- The IGeneX Advantage
- Tests and Panels
- Understanding the Test
It all began after 3M sold its Diagnostics Division in 1991 and the leading pioneer in Lyme disease, Dr. Nick Harris, formed IGeneX with a small team of seven people. Dr. Harris’ most significant contribution has been to those with Lyme and associated tick-borne diseases that had been misdiagnosed or remained undiagnosed for many years. Dr. Harris spent hours upon hours talking with patients and listening to their stories. Many had compelling historical and clinical evidence of Lyme disease but were testing negative on the commercially available tests. Because of the thousands of people misdiagnosed and mistreated, Dr. Harris knew that this had to change. Too many lives were being needlessly destroyed by a treatable condition. Physicians were equally frustrated because there were no good tests to be found, and their patients were seriously ill and not getting the proper treatment necessary. Dr. Harris realized early on that there was an urgent need for more sensitive Lyme tests. With his steadfast dedication to the scientific diagnosis of Lyme disease, he introduced groundbreaking laboratory testing to the scientific community with new diagnostic tools that have greatly improved the ability of physicians to diagnose these often debilitating diseases. He also learned that many physicians were not trained adequately on the diagnosis and treatment of Lyme disease. Dr. Harris was instrumental in the formation of the “International Lyme and Associated Diseases Society” (ILADS). This organization is at the forefront of training physicians to recognize and treat tick-borne diseases and become Lyme literate physicians. His dedication ensured that future generations of physicians would receive the knowledge to provide the much-needed care for patients suffering from tick-borne diseases.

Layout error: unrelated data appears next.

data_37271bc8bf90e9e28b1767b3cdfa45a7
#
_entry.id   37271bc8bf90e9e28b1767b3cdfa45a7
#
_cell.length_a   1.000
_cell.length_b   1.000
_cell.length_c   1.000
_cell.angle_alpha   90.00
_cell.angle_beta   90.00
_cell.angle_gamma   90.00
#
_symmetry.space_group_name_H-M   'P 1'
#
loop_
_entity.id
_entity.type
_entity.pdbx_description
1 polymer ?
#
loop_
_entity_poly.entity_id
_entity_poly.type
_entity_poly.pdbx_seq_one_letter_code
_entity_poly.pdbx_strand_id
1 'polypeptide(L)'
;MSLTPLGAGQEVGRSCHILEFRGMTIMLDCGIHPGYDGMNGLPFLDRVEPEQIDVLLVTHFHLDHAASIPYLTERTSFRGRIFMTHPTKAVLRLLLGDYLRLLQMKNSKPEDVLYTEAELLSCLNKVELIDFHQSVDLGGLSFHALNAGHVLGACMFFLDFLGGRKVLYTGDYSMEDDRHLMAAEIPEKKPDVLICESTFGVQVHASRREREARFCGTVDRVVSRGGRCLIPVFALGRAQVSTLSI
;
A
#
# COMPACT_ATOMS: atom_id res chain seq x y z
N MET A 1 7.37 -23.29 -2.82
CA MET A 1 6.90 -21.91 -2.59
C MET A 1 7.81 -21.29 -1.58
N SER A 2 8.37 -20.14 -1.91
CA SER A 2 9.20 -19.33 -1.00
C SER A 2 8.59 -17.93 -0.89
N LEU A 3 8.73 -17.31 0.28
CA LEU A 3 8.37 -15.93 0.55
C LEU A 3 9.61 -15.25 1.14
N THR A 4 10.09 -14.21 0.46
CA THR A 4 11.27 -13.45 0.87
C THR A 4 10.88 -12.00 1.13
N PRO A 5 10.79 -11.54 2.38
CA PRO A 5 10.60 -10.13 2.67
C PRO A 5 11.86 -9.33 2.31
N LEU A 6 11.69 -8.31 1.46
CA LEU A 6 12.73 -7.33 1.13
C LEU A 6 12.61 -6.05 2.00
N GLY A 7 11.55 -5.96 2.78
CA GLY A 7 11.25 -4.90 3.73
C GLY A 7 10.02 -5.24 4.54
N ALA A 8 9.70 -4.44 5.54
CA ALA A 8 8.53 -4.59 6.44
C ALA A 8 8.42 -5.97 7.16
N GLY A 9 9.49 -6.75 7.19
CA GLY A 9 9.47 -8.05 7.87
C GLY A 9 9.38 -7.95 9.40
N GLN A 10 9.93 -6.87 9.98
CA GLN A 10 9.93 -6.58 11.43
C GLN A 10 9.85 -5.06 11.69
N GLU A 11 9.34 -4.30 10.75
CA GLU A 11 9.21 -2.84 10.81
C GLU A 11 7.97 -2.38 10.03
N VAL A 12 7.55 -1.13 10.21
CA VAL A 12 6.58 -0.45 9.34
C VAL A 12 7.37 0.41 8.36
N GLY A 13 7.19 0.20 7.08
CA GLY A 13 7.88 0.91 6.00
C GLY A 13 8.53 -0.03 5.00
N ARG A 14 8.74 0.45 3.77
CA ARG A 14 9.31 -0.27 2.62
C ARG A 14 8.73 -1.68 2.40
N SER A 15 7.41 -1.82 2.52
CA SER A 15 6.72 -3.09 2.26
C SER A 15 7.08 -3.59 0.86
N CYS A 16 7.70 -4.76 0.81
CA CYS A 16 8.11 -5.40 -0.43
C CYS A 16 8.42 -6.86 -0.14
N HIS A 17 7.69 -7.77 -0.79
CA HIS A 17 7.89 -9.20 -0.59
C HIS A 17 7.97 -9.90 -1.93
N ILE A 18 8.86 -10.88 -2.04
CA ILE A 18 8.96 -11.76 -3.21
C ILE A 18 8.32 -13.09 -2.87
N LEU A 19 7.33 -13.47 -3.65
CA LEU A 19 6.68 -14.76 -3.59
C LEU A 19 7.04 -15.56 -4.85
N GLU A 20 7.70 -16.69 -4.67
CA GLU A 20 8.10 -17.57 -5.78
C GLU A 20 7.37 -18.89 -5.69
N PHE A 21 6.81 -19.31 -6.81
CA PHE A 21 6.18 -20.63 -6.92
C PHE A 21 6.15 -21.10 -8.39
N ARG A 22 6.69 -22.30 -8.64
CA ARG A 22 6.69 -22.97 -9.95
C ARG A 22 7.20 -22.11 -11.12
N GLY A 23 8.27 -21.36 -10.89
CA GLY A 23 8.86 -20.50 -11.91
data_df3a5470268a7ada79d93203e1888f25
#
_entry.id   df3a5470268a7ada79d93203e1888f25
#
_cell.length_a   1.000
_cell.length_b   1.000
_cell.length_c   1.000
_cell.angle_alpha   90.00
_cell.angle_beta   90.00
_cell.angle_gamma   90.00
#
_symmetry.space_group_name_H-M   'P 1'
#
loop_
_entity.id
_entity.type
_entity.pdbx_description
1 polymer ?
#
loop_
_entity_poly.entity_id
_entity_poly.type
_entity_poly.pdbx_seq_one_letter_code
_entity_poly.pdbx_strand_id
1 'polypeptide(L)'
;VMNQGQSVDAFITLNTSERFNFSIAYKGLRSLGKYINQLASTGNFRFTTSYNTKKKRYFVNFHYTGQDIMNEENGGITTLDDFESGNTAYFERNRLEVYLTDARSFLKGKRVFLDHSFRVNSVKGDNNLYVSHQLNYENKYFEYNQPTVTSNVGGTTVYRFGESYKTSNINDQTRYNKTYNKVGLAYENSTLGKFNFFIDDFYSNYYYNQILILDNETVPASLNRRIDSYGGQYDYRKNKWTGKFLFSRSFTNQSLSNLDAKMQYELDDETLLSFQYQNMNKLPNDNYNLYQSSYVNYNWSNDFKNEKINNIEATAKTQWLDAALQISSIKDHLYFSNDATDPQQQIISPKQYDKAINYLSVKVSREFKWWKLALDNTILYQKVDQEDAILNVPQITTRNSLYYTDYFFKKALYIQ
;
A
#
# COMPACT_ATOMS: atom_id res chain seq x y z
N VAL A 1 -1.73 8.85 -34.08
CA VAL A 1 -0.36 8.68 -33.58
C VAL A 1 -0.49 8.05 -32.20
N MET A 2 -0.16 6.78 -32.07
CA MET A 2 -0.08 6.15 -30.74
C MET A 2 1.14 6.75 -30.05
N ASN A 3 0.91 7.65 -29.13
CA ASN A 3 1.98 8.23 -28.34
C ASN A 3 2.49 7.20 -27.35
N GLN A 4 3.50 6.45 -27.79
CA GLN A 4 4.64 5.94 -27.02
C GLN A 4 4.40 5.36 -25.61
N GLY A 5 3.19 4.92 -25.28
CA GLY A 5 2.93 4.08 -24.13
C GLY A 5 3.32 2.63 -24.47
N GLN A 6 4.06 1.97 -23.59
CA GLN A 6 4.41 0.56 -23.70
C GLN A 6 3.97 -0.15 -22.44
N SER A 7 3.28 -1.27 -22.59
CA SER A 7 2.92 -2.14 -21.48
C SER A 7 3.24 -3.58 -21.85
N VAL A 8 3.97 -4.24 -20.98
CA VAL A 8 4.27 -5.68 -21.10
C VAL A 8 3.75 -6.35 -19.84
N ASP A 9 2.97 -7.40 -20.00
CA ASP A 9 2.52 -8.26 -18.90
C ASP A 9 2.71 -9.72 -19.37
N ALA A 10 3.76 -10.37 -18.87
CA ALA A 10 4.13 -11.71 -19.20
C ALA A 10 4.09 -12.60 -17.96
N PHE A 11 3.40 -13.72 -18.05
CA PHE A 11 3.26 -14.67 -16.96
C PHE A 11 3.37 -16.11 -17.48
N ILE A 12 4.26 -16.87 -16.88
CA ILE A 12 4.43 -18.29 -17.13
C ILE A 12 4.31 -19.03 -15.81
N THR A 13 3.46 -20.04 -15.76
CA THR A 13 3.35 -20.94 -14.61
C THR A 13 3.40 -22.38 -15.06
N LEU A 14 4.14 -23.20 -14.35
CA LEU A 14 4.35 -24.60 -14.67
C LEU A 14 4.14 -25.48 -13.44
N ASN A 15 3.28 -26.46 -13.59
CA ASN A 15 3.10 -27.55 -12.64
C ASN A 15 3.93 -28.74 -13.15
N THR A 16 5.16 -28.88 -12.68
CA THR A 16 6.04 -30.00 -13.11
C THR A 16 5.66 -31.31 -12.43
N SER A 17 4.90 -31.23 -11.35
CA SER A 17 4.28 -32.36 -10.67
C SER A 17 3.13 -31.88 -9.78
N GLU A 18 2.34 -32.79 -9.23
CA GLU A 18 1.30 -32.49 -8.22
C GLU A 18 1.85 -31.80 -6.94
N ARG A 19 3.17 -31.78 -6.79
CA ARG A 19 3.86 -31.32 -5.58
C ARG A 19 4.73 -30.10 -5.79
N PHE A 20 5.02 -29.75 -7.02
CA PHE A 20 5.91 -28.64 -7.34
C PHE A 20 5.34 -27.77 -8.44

As scientific research and knowledge of the causative organism of Lyme disease increased at a feverish pace in the late 1990s, it became clear to Dr. Shah that the commonly accepted testing criteria for Lyme disease were both too restrictive and incomplete. As she performed more research into Lyme disease testing it became obvious that the CDC criteria were not adequate to serve the population that was being infected by Lyme. By working in close consultation with top scientists vested in Lyme research, physicians who were treating patients, hands-on development in the lab and years of evidence and validation studies, Dr. Shah and her team have developed their own in-house testing criteria. By using a wider spectrum of both relevant proteins found throughout all the stages of infection and more strains of the organism that are found in a wider distribution in the world, more true positives have been found without sacrificing specificity.
As we have learned more about B. burgdorferi, other Borrelia, and the co-infecting organisms throughout the years that cause Lyme disease, we have continued to increase our menu of tests for tick-borne related diseases. Click here to learn more about our testing criteria. We were the first group to identify Borrelia burgdorferi in ticks in California. We were also the first to identify Babesia microti in New York, Switzerland, and Australia, using our exclusive patented FISH technology. Now we are the first to introduce Relapsing Fever Western Blot testing.
Relapsing Fever mimics symptoms of Lyme disease. This issue has become a challenge for physicians finding suspected Lyme patients negative on standard tests. We now know that there are two groups of Borrelia known to cause disease in humans, including B. burgdorferi sensu lato that causes Lyme disease and the Relapsing Fever Borrelia group that causes tick-borne Relapsing Fever. Through commitment and steadfastness, IGeneX is the only lab today that accurately differentiates between the two. Click here to learn more about our type of tests.
At IGeneX, we excel in research and development. We spend an industry leading excess of 15 to 20 percent of our net profits on research and development to continuously improve our diagnostic testing. We look for more and detect more without a corresponding loss in specificity, no matter when patients were exposed to the tick-borne pathogen.